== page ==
Pak imports to China offer more potential | Pakistan Today

Pak imports to China offer more potential

Since establishment of diplomatic ties between the two countries in May 1951, Pakistan and China have developed an all-season friendship, which is based on equality, brotherhood and overall cooperation. In the past 60 years, the two countries have displayed multi-dimensional cooperation in varied fields.
Despite unstable international situations, China-Pakistan friendship remained strong and vibrant. This is only because both the countries enjoy high respect and trust. Recent years have witnessed a frequent exchange of visits between the leadership of the two countries, which further promoted and bonded cooperation in almost every area of the relationship.
Considered the world’s emerging and booming economy, China has shown phenomenal growth in every sector of its economy and is moving in the right direction.
Trade dynamics
Economic relations between Pakistan and China can be traced back to the earliest times. There is lot of trade potential among both the countries and Free Trade Agreements appear quite beneficial for both of them, at least on the face of it: Pakistan has been given
tariff concessions for its major exports such as raw cotton, cotton made-ups, leather and sports goods, and seafood to name a few prominent items.
China, on the other hand, gets to have market access for products such as industrial and electrical machinery and equipment among others.
Pak-China trade figures, after the signing of the FTA, depict an expanding two-pronged fork, showing trade growth tilted in China’s favour as the difference between imports from China and exports to China rises.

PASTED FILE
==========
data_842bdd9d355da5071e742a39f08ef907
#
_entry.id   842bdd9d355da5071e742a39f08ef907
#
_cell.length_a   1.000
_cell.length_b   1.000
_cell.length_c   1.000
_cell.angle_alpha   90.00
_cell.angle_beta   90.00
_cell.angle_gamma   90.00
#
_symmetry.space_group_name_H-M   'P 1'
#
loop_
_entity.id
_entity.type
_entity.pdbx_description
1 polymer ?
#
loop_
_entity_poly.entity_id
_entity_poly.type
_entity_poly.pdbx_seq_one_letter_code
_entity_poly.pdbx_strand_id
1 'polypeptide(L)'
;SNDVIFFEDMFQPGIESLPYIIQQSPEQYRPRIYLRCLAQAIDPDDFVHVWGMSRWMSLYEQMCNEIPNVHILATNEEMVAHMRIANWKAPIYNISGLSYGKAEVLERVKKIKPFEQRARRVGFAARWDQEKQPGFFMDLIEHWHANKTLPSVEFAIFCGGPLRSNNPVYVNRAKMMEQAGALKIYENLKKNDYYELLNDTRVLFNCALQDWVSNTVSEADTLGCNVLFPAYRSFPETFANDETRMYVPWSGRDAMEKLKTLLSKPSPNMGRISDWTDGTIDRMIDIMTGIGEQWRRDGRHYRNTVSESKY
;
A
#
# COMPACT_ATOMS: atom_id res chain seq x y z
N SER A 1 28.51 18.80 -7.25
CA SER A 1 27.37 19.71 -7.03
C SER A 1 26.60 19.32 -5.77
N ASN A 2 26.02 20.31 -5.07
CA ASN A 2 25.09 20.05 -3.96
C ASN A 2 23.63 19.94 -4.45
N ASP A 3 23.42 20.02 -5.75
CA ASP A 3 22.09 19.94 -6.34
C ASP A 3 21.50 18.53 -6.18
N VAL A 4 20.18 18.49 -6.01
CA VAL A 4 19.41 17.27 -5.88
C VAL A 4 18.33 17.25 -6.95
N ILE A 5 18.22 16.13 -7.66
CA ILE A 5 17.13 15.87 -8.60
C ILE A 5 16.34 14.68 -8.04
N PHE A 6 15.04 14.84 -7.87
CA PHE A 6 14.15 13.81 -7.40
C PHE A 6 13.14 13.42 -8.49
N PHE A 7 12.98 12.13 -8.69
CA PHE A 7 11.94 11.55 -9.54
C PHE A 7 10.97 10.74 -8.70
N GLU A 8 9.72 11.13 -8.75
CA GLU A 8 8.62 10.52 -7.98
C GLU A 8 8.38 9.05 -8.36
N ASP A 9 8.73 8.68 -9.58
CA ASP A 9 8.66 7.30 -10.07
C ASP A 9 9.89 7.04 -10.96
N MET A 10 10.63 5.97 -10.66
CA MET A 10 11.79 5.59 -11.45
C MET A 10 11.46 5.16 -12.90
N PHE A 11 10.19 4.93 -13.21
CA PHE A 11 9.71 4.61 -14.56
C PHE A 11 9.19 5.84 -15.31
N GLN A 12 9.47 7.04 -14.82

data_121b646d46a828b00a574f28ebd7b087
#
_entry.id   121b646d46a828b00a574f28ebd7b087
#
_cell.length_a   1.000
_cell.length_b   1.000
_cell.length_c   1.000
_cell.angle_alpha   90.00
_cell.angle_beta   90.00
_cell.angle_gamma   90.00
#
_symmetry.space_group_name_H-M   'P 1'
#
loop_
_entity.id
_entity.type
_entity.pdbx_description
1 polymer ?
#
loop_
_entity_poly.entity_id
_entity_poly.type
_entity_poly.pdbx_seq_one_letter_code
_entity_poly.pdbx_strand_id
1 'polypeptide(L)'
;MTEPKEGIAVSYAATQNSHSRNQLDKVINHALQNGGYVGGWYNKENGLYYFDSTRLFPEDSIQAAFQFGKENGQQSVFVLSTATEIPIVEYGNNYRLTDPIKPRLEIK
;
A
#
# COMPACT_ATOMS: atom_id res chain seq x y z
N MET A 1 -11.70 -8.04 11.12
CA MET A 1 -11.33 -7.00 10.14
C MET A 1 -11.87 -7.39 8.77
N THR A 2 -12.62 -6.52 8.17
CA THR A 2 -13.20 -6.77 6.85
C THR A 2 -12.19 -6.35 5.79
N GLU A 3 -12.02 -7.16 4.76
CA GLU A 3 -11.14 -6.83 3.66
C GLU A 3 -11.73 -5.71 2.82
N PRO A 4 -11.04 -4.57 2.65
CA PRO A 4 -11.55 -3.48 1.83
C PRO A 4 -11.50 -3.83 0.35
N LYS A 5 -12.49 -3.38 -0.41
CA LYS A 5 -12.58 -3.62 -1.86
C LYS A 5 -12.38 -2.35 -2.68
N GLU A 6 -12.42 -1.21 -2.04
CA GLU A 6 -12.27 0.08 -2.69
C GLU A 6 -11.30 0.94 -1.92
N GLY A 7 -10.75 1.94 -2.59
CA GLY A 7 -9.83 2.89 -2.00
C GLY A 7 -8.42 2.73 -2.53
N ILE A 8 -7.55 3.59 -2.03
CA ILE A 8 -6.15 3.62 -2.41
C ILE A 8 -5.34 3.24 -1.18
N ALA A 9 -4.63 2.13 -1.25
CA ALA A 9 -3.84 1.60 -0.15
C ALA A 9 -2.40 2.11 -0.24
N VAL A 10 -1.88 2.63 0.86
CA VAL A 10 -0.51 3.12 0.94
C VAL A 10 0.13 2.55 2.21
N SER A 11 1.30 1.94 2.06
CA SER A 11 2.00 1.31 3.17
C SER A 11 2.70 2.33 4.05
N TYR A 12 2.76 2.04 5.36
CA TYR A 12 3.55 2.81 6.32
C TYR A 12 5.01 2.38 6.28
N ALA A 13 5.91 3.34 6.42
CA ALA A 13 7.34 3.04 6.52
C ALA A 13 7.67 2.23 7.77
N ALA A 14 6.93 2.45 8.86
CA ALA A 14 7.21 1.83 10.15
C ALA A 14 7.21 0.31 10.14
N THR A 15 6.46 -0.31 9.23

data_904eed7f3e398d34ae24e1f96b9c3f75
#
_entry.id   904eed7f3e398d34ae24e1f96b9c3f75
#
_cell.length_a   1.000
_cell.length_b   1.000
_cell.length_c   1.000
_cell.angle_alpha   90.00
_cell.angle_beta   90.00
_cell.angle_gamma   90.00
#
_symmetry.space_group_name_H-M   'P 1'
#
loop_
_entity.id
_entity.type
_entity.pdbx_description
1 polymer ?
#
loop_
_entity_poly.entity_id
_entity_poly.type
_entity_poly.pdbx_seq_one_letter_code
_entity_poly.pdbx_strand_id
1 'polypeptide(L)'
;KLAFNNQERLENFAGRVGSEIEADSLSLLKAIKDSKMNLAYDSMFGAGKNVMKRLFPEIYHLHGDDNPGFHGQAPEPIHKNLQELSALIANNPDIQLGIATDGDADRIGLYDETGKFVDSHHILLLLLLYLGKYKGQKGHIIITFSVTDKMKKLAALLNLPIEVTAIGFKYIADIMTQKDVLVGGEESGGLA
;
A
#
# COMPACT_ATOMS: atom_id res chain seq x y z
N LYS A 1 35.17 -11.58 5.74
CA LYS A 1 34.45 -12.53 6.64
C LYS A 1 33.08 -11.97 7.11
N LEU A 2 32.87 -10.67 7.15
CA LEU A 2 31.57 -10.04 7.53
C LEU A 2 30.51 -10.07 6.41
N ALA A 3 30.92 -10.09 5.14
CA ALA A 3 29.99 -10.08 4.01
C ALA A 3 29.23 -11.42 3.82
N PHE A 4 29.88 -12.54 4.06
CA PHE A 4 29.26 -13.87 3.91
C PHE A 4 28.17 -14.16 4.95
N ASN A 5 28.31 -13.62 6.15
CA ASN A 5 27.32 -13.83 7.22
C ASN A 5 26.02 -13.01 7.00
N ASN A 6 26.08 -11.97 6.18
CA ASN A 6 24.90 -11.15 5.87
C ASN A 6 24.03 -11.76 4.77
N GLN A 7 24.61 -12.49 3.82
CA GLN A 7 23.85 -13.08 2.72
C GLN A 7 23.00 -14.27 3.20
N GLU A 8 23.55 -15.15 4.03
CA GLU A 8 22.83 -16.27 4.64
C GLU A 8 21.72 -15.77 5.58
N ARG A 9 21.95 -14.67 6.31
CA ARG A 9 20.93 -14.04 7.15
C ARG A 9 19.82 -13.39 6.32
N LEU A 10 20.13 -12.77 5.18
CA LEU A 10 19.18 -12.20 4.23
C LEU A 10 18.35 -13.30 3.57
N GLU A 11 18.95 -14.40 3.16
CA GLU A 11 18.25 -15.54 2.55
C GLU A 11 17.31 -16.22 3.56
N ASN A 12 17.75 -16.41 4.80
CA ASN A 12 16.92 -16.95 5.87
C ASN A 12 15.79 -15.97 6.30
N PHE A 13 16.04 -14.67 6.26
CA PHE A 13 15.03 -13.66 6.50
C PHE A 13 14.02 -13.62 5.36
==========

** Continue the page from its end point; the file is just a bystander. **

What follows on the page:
Facts behind figures
While China marches on in opportunity utilisation by increasing its exports to Pakistan, the latter’s exports to the growing giant have witnessed only a marginal increase, but from 2009-10 there was a 65 per cent increase.
A closer look reveals the qualitative imbalance of traded goods between the countries. Growth in Pakistan’s exports under the FTA has mainly been in secondary goods or raw materials used for further production such as yarn, etc. Exports of value-added products, on the contrary, have barely grown.
China has, unlike Pakistan, benefited from greater exports in all categories, particularly in electrical goods and machinery. The nature of exports from China raises concerns from a domestic manufacturing point of view, since greater dependence on Chinese machinery will hinder growth of our indigenous manufacturing capability.
But Pakistan is home to loads of untapped opportunities which need to be exploited before work on other concerns is initiated.
Research, Development and Advisory Cell of the Ministry of Textile Industry claims that tremendous potential opportunity exists in the value-added garment sector, such as, trousers, pullovers, cotton blouses for women, socks, towels, bed linen, etc.
A lot of idle benefits have to be utilized from the FTA before entreating for more concessions. Besides, China would like Pakistan to reciprocate any additional concessions by enhancing reduced-tariff access for more products from China into Pakistan.